"You canker blossom!" 3 Shakespearean Insults


[dih-sting-gwisht] /dɪˈstɪŋ gwɪʃt/
made conspicuous by excellence; noted; eminent; famous:
a distinguished scholar.
Synonyms: renowned, illustrious.
having an air of distinction, dignity, or eminence:
a distinguished old gentleman.
conspicuous; marked.
Origin of distinguished
1600-10; distinguish + -ed2
Related forms
distinguishedly, adverb
nondistinguished, adjective
well-distinguished, adjective
Can be confused
distinctive, distinguishable, distinguished.
Synonym Study
1. See famous.


[dih-sting-gwish] /dɪˈstɪŋ gwɪʃ/
verb (used with object)
to mark off as different (often followed by from or by):
He was distinguished from the other boys by his height.
to recognize as distinct or different; recognize the salient or individual features or characteristics of:
It is hard to distinguish her from her twin sister.
to perceive clearly by sight or other sense; discern; recognize:
He could not distinguish many of the words.
to set apart as different; be a distinctive characteristic of; characterize:
It is his Italian accent that distinguishes him.
to make prominent, conspicuous, or eminent:
to distinguish oneself in battle.
to divide into classes; classify:
Let us distinguish the various types of metaphor.
Archaic. to single out for or honor with special attention.
verb (used without object)
to indicate or show a difference (usually followed by between).
to recognize or note differences; discriminate.
1555-65; extension, by -ish2, of Middle English disting(u)en (< Anglo-French, Middle French distinguer) < Latin distinguere; see distinct
Related forms
distinguishable, adjective
distinguishableness, distinguishability, noun
distinguishably, adverb
distinguisher, noun
distinguishment, noun
interdistinguish, verb (used with object)
nondistinguishable, adjective
nondistinguishableness, noun
nondistinguishably, adverb
predistinguish, verb (used with object)
redistinguish, verb
undistinguishable, adjective
Can be confused
distinctive, distinguishable, distinguished.
2. Distinguish, differentiate, discriminate suggest an attempt to analyze characteristic features or qualities of things. To distinguish is to recognize the characteristic features belonging to a thing: to distinguish a light cruiser from a heavy cruiser. To discriminate is to perceive the particular, nice, or exact differences between things, to determine wherein these differences consist, and to estimate their significance: to discriminate prejudiced from unprejudiced testimony. To differentiate is to point out exactly and in detail the differences between (usually) two things: The symptoms of both diseases are so similar that it is hard to differentiate one from another.
2. confuse. Unabridged
Based on the Random House Dictionary, © Random House, Inc. 2015.
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Examples from the web for distinguished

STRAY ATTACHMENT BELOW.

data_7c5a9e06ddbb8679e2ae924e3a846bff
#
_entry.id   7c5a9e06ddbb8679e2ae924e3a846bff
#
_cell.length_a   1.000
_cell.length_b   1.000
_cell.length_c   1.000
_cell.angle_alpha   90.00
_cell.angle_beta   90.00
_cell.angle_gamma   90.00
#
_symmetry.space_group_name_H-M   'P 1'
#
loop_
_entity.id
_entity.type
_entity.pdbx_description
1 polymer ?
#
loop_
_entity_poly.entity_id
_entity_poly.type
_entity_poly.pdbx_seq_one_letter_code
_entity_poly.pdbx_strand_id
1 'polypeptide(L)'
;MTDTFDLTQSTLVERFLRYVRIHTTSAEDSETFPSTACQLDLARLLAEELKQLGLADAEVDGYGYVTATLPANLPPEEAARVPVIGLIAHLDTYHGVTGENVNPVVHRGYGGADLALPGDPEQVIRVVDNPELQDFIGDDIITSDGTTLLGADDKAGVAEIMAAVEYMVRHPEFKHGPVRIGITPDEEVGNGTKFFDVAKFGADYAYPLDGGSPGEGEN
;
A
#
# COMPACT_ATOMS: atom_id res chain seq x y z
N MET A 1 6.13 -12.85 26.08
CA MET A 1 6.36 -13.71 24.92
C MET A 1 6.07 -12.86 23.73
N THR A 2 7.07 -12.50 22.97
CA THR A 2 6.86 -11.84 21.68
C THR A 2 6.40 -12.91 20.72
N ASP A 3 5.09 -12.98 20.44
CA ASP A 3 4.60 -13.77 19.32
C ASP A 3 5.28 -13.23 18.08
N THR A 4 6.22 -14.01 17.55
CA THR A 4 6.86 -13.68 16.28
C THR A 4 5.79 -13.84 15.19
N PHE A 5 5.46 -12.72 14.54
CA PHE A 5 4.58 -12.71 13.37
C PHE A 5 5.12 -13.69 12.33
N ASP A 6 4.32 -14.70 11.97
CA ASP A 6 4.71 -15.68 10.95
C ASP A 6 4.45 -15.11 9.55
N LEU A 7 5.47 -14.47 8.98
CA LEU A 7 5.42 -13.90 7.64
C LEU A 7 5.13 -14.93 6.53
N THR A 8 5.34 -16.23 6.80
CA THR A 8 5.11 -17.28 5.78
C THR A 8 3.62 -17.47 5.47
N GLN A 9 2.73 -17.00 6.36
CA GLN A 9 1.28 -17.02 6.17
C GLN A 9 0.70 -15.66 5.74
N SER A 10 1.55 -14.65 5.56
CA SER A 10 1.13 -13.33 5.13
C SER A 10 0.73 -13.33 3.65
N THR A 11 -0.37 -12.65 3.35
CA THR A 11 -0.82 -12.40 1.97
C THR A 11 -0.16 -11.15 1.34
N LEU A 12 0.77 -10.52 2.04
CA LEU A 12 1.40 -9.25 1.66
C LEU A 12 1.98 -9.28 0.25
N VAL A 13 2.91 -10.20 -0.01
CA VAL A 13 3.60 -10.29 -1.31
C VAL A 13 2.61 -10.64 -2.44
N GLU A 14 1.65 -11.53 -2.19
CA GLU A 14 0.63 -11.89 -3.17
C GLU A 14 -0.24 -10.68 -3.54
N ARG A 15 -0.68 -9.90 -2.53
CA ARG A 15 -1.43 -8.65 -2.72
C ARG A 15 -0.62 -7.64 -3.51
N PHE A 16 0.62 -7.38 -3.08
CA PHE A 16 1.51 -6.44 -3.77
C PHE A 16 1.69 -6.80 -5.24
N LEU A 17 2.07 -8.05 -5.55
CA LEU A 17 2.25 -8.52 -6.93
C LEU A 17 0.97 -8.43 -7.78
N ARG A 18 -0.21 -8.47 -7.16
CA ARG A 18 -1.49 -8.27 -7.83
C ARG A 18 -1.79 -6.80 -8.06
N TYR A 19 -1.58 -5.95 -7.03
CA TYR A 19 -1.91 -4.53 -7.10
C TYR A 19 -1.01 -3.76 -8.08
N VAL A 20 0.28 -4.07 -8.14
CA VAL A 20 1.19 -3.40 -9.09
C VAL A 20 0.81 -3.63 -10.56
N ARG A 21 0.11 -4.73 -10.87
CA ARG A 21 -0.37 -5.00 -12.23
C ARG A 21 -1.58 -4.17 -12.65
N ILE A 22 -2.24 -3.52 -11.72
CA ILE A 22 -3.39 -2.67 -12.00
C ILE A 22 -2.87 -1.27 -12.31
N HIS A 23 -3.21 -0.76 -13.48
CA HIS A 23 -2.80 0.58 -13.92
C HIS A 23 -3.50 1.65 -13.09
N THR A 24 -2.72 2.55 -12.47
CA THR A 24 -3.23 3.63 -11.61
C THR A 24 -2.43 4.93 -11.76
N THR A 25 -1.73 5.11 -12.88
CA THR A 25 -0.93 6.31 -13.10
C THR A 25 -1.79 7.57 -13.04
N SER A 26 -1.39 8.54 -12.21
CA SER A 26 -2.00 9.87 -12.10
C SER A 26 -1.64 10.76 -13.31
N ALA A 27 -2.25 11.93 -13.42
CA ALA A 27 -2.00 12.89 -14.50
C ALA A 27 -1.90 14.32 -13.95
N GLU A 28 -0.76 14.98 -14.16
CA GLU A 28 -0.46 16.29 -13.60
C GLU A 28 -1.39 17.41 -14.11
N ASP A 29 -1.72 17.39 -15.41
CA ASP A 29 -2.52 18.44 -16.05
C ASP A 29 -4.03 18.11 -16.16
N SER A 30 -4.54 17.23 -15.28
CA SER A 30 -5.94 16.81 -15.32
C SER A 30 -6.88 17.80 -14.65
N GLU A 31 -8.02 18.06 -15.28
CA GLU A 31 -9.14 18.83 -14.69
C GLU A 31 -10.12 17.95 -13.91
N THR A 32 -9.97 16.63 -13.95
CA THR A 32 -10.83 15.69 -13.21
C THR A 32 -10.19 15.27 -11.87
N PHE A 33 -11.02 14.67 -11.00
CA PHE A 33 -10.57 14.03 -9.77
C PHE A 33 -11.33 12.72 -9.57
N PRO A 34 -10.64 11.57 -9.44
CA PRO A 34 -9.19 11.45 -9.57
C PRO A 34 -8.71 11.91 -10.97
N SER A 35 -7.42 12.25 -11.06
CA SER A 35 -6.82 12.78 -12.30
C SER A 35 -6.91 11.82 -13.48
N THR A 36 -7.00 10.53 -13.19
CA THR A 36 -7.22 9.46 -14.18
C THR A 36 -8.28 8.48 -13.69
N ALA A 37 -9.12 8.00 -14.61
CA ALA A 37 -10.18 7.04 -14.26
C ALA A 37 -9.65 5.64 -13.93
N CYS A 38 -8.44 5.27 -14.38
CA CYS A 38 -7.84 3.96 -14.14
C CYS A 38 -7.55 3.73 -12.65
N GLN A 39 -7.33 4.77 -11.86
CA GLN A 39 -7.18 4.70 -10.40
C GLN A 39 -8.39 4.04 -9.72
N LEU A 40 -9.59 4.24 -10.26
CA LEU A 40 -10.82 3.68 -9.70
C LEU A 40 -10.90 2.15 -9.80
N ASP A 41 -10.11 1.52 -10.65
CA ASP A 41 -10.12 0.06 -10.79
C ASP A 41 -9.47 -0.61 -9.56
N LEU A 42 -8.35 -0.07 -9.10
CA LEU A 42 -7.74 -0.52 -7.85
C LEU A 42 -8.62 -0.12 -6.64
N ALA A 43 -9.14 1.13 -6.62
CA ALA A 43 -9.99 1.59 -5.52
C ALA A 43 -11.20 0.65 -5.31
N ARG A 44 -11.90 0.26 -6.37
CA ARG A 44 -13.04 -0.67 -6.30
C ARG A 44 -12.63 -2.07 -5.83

• Antarctic terns can be distinguished by their bright red bills, feet, and legs.
  • The writing throughout these tales is controlled and powerful, and distinguished by a rare poetic ability.
  • Efforts in this direction by distinguished outsiders have not been convincing.
  • They were also distinguished by the people who worked on them.
  • Apostrophes that once distinguished between “its” and “it's” seem quaint and arbitrary.
  • Cultures are kept distinct by cuisines, and cuisines are distinguished by taste.
  • Standing out and being distinguished for whatever you are and whatever you want to accomplish should be the ultimate goal.
  • The products from the Atlanta company are distinguished by their stylish packaging.
  • Although marred by flat writing, the book is distinguished by its psychological understanding of the subject.
  • He is distinguished in the way of an emeritus professor and dressed formally, with a scarf wrapped around his neck.
British Dictionary definitions for distinguished


noble or dignified in appearance or behaviour
eminent; famous; celebrated


verb (mainly transitive)
when intr, foll by between or among. to make, show, or recognize a difference or differences (between or among); differentiate (between)
to be a distinctive feature of; characterize
to make out; perceive
to mark for a special honour or title
to make (oneself) noteworthy: he distinguished himself by his cowardice
to classify; categorize: we distinguished three species
Derived Forms
distinguishable, adjective
distinguishably, adverb
distinguisher, noun
distinguishing, adjective
distinguishingly, adverb
Word Origin
C16: from Latin distinguere to separate, discriminate
Collins English Dictionary - Complete & Unabridged 2012 Digital Edition
© William Collins Sons & Co. Ltd. 1979, 1986 © HarperCollins
Publishers 1998, 2000, 2003, 2005, 2006, 2007, 2009, 2012
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Word Origin and History for distinguished

c.1600, "separate," past participle adjective from distinguish. Sense of "famous, celebrated," recorded from 1714; meaning "having an air of distinction" is from 1748.



1560s, from Middle French distinguiss-, stem of distinguer, or directly from Latin distinguere "to separate between, separate by pricking," from dis- "apart" (see dis-) + -stinguere "to prick" (see extinguish, and cf. Latin instinguere "to incite, impel").

The suffix -ish is due to the influence of many verbs in which it is the equivalent of Old French -iss-, ultimately from Latin inchoative suffix -iscere (this is also the case in extinguish, admonish, and astonish). Related: Distinguishing. The earlier form of the verb was distinguen (mid-14c.).

Online Etymology Dictionary, © 2010 Douglas Harper
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